Local Leads: Metro Brawl and Haynesworth Passes Test - NBC4 Washington

Local Leads: Metro Brawl and Haynesworth Passes Test

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    The following stories have been hand-selected by the Assignment Desk at News4:

    Metro says four people were hurt and three people were taken into custody after a fight at a transit station involving about 70 people.
    Metro spokeswoman Cathy Asato says transit police got a report of a fight at the L'Enfant Plaza station about 11 p.m. Friday. She said four people were taken to area hospitals _ two adults and two juveniles. She said one of the adults was seriously injured, while the other three had minor injuries.  Asato said one adult and two juveniles were taken into custody.  Metro transit police are investigating.

    Determined to finally pass his conditioning test, Albert Haynesworth on Saturday reported to Redskins Park around 5:30 a.m. ready to work.  As he had done the first nine days of training camp, the Pro Bowler met with strength coach Ray Wright, who had Haynesworth's schedule planned for the morning, but the afternoon portion was not set, people familiar with the situation said. After four days of resting his knee and not even attempting the test, some in the organization expected Haynesworth to finally pass it Saturday morning.  The test, which Mike Shanahan mandated Haynesworth pass before he could participate in full practice, has been a hurdle for the defensive tackle, whose failure to complete the two, timed 300-yard shuttle runs in the allotted time had stirred frustration within the organization. But after an MRI exam Thursday on Haynesworth's sore knee revealed no structural damage and the two-time All-Pro was "flying" on a treadmill after the test, according to a source, there was a sense of optimism that Haynesworth would soon pass the test.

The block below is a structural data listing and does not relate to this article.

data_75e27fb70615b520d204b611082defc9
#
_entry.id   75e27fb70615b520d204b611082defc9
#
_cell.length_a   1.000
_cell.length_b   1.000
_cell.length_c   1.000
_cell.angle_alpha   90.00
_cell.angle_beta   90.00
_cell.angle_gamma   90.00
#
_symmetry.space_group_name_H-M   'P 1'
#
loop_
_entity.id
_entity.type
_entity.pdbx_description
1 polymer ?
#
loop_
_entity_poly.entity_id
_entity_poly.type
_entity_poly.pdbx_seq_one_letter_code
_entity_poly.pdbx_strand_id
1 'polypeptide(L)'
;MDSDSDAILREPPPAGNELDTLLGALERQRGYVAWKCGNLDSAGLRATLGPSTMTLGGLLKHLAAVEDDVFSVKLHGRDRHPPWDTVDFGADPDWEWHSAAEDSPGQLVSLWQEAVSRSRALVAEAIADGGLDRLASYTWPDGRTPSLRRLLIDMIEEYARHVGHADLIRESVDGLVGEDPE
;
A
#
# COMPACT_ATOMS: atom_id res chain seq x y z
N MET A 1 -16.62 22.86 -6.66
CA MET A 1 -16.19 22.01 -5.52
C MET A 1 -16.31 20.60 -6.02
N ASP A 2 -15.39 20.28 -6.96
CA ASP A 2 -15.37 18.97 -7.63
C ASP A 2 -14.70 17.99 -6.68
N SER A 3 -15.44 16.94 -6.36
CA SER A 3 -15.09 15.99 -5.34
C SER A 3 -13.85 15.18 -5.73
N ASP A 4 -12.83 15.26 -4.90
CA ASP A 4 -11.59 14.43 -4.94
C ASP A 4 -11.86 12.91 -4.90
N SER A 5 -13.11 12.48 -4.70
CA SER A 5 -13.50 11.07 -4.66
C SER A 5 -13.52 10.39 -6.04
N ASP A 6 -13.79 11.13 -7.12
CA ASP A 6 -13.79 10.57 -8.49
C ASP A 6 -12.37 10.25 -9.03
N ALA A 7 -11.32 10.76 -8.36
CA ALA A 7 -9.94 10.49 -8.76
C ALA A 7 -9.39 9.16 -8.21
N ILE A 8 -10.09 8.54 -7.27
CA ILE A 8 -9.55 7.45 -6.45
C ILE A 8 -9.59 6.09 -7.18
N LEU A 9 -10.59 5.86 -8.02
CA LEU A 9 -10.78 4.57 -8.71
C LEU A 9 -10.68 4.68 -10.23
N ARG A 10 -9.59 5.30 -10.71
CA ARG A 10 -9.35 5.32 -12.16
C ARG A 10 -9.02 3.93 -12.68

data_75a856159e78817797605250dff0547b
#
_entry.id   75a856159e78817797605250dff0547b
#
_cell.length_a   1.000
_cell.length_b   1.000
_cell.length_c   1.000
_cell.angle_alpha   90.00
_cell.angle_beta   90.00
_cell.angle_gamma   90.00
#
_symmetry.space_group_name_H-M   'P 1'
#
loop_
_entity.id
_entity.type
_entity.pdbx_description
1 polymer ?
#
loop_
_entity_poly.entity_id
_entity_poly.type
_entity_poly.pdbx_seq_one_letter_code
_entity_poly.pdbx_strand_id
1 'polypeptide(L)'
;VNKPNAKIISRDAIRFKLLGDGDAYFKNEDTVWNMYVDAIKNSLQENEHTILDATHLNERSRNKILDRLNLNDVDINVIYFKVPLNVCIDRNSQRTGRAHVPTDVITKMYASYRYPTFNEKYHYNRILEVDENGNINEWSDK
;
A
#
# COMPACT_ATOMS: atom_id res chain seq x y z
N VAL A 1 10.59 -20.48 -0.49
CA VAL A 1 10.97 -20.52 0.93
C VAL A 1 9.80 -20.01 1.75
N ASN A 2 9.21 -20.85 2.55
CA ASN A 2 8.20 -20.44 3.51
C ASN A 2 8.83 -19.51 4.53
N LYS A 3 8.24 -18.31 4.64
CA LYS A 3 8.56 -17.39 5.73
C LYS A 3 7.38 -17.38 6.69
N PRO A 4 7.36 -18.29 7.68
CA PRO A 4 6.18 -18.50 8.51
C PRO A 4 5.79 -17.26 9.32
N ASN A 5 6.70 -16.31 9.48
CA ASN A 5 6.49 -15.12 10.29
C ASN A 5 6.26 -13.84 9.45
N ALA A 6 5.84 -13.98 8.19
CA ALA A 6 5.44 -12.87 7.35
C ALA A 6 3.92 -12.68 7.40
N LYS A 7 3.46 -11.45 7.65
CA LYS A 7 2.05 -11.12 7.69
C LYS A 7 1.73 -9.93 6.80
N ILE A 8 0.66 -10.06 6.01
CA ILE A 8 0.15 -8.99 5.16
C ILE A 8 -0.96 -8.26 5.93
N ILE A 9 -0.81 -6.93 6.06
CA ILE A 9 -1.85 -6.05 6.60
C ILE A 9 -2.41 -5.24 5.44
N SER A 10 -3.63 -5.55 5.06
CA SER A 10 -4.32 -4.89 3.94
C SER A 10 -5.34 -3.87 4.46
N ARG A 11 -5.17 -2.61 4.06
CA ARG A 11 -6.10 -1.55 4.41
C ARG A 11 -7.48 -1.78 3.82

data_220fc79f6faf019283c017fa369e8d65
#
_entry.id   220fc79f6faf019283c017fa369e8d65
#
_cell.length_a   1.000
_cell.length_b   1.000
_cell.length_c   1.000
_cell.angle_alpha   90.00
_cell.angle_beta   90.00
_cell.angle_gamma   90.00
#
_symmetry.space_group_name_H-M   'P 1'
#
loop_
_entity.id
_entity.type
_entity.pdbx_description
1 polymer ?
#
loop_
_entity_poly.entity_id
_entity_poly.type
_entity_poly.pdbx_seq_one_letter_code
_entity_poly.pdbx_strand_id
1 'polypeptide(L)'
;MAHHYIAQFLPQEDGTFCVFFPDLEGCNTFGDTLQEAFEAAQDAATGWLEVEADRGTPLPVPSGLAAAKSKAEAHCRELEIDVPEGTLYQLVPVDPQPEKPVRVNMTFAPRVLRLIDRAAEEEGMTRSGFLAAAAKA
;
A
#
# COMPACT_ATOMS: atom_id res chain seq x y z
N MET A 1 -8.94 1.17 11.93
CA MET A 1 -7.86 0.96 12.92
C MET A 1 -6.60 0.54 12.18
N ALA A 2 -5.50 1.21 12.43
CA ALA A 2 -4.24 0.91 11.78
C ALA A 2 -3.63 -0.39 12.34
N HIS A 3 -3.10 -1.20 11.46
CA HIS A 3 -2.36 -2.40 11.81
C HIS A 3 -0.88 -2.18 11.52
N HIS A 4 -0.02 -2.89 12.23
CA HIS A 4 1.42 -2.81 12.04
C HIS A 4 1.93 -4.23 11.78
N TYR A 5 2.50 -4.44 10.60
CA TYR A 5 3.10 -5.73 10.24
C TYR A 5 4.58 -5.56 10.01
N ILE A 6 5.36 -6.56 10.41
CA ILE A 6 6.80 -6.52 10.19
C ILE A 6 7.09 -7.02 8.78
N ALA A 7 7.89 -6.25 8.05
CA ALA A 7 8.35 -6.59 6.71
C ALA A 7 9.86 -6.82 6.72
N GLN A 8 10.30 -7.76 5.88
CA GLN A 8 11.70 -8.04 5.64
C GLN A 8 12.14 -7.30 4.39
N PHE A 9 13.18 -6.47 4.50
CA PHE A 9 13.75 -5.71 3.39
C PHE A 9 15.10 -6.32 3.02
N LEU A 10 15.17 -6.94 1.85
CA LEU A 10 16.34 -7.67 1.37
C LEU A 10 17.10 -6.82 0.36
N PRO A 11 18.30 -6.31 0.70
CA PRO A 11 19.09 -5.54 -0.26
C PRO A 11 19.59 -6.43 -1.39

For Emily Kosciulek, irritation is simply part of D.C. living.  The American University student said that while she likes Washington because of all the free museums, commuting can cause lots of headaches.  "The Metro bothers me," she said. "People aren't really that nice. I've seen some really rude things on the Metro."  Her view falls in line with a recent ranking by Sperling's Best Places, a research firm that analyzes data to rate cities based on different criteria. A new study, commissioned by Edge Shaving Gel, ranks the District as the third-most irritation-prone city.  According to researchers, irritating factors included level of overall traffic congestion, average heat index and rate of sleeplessness -- all areas where Washington ranks high.

    The University of Virginia now will ask its students if they have been arrested or convicted of a crime -- and they face a potential honor code violation if they are not truthful.  "We are now changing from a passive notification system to a more active notification system in which students will be asked to verify there have not been any arrests or convictions that they have failed to notify us about," U.Va. President Teresa A. Sullivan told reporters yesterday at the conclusion of her first week in office.  The policy change is in response to the May 3 slaying of U.Va. student Yeardley Love. Her ex-boyfriend, fellow U.Va. lacrosse player George Huguely, has been charged in her death.  Huguely had been arrested two ars earlier after a violent and drunken confrontation with a female police officer in Lexington. The officer said he threatened her life and had to be subdued with a Taser.